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Watching information flow inside cells

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Each human cell has an information network like a subway system underpinning the function of one of the world’s major cities. Instead of human couriers, within our cells, messenger RNAs (mRNAs) carry information. Thousands of mRNAs emerge from the cell’s nucleus with instructions for cellular functions and disappear into the cytoplasm when their duties are fulfilled. Because of the development of single-cell sequencing techniques, we are now very good at counting these messengers, which are specific to each cell type in our body. Qiu et al. developed a new method to watch the movement of mRNAs. The technique can distinguish newly synthesized mRNAs from older ones and track each mRNA with a specific tag. This method provides a picture of the information flow inside cells and shows how they become disrupted by genetic perturbations that can cause cancer.

Nat. Methods 17, 991 (2020).

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Science

How neuron types encode behavioral states

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What is the contribution of molecularly defined cell types to neural coding of stimuli and states? Xu et al. aimed to evaluate neural representation of multiple behavioral states in the mouse paraventricular hypothalamus. To achieve this goal, they combined deep-brain two-photon imaging with post hoc validation of gene expression in the imaged cells. The behavioral states could be well predicted by the neural response of multiple neuronal clusters. Some clusters were broadly tuned and contributed strongly to the decoding of multiple behavioral states, whereas others were more specifically tuned to certain behaviors or specific time windows of a behavioral state.

Science, this issue p. eabb2494

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Fiber tension enables tissue scaling

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Tissue development, homeostasis, and repair require cells to sense mechanical forces. Although many molecular actors implicated in cell mechanosensitivity have been extensively studied, the basis by which cells adapt their mechanical responses to their geometry remains poorly defined. López-Gay et al. now identify how two fundamental epithelial structures—stress fibers and tricellular junctions—endow Drosophila cells with an internal ruler to scale their mechanical response with their area. This work explains how cells of different sizes within an epithelial tissue collectively adapt their mechanical response to control tissue shape and proliferation. Scaling of biological properties with size is a core property of other biological systems.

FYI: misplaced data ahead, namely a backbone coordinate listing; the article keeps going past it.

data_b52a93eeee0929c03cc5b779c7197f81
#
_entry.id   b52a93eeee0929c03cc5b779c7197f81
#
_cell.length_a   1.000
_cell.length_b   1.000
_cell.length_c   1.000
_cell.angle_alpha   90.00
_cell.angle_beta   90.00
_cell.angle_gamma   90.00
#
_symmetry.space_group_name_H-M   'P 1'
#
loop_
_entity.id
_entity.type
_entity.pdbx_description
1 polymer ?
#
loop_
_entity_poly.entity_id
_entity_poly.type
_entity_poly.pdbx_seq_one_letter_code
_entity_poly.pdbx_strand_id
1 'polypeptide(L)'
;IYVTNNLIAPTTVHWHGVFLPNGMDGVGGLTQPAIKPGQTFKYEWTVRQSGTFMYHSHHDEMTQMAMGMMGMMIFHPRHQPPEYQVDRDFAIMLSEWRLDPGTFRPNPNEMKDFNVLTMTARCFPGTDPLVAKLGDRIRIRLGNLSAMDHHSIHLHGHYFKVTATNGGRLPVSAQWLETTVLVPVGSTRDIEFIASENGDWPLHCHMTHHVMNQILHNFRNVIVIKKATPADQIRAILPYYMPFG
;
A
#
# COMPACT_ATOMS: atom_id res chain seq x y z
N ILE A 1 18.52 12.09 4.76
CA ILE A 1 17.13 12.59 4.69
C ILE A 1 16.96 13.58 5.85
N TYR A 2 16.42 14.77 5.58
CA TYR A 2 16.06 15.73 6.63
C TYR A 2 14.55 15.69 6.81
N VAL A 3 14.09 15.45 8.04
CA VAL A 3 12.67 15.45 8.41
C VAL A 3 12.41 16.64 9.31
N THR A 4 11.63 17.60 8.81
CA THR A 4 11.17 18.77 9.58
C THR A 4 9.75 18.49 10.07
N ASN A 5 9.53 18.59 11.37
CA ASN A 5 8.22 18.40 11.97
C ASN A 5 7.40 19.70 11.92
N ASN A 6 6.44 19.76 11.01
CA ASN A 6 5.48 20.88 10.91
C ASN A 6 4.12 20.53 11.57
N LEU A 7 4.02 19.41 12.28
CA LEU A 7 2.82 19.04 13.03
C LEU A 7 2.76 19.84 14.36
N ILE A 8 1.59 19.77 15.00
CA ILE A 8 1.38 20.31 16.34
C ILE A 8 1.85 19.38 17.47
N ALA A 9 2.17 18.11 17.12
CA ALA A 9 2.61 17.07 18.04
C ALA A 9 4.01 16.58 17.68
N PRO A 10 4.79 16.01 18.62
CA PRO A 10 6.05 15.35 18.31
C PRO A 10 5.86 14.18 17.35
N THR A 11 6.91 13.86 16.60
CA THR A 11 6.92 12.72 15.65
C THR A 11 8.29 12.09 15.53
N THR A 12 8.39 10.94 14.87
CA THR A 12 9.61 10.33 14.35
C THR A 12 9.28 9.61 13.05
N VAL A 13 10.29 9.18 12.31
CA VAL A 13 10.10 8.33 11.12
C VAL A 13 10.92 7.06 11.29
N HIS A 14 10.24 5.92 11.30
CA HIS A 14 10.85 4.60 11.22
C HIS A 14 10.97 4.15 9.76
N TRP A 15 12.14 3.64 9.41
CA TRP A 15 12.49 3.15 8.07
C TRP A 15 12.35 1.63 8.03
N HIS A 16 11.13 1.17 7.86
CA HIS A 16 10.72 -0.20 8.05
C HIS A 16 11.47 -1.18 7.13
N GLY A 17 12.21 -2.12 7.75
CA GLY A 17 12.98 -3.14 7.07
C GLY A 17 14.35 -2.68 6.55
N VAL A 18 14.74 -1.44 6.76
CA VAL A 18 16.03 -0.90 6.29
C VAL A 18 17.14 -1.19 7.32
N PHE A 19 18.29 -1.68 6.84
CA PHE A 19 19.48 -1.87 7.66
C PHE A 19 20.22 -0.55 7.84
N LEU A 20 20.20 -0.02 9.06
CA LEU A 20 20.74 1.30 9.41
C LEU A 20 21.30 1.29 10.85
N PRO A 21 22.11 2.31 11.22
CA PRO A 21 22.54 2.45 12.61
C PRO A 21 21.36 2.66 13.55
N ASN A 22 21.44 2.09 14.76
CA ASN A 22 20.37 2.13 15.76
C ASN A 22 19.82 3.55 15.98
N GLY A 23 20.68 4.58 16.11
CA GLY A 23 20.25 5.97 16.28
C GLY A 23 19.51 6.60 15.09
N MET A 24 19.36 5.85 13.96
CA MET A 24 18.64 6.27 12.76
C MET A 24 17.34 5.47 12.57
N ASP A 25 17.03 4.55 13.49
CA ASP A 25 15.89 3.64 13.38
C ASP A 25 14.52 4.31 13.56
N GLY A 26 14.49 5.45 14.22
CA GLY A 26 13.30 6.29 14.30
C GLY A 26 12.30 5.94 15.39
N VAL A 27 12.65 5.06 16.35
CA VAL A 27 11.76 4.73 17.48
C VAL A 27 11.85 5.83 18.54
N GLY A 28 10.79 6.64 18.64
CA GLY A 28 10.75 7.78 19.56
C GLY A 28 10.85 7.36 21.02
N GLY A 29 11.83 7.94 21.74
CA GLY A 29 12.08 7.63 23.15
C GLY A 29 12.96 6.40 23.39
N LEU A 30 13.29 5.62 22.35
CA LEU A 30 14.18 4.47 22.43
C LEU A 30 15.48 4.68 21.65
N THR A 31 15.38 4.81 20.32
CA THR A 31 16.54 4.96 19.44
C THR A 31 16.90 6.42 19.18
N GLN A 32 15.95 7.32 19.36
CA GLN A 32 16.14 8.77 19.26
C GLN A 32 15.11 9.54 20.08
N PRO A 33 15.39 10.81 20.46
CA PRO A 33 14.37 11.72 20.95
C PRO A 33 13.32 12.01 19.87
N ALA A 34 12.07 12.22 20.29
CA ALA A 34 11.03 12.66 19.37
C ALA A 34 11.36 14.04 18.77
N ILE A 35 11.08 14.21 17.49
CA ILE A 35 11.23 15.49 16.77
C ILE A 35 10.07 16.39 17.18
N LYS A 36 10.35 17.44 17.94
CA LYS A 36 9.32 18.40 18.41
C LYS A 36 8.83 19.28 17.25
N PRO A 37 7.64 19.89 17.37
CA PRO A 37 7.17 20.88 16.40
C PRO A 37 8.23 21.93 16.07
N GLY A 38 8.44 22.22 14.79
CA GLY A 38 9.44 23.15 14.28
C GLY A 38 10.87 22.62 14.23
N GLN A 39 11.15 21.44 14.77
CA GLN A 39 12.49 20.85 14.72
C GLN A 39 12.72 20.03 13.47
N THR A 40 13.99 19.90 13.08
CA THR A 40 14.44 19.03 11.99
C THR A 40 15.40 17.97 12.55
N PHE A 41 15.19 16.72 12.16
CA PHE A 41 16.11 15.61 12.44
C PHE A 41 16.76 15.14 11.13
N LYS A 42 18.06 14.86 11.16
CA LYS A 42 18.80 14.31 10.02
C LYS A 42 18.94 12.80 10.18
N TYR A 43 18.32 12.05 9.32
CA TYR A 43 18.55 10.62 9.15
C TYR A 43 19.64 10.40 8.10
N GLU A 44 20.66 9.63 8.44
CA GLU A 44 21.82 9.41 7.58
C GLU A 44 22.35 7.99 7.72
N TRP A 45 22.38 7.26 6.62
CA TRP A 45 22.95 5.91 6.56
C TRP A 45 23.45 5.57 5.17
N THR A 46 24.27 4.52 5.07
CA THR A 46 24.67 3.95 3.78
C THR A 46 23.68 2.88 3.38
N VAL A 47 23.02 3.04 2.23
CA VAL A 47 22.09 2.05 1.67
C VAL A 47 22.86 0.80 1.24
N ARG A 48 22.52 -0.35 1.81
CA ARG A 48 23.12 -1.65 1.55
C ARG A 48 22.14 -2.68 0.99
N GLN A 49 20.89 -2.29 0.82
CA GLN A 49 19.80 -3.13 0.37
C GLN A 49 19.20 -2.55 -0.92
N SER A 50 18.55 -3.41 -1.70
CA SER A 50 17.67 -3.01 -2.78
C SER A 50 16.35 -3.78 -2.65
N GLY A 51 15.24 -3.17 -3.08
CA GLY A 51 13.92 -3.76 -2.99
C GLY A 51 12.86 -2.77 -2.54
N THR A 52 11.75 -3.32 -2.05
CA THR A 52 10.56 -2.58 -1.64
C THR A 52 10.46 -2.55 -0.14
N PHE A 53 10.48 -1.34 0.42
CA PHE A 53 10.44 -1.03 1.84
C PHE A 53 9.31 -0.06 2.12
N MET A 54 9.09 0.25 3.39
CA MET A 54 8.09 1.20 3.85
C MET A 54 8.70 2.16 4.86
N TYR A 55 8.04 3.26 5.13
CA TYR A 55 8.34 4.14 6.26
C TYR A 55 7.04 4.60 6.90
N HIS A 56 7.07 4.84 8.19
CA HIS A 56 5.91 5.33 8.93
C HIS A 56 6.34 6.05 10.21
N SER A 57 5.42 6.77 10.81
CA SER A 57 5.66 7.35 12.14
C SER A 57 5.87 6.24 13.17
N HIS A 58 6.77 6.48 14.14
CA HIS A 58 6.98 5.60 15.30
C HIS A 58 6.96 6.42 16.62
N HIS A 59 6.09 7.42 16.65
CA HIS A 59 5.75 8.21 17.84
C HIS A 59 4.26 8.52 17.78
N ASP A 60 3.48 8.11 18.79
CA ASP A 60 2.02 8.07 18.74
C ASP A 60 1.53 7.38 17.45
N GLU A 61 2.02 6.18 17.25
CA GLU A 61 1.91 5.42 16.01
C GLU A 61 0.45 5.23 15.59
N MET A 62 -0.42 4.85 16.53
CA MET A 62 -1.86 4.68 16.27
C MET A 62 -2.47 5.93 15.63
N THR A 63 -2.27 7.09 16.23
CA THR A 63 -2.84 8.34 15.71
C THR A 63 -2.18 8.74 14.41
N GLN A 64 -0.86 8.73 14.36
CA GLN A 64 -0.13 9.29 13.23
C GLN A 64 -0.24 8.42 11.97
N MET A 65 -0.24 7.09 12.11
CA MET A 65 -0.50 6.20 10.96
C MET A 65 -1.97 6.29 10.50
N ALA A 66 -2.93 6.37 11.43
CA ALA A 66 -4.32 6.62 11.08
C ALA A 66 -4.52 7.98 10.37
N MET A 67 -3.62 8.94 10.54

Science, this issue p. eabb2169

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Species richness maintains mutualisms

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Mutualistic communities of species that benefit each other are ubiquitous in ecosystems and are important for ecosystem functioning. However, the relationship between the persistence of mutualisms and species richness has remained unclear. Vidal et al. used a synthetic mutualism in brewer’s yeast to experimentally test whether species richness buffers mutualistic communities against exploitation by species that do not provide benefits in return. They showed that richer mutualist communities survive exploitation more often than pairwise mutualisms and that higher species richness and functional redundancy allow mutualist communities to persist in the presence of exploiters. These results provide experimental support for the hypothesis that species richness is necessary for the function and maintenance of mutualistic communities.

Science, this issue p. 346

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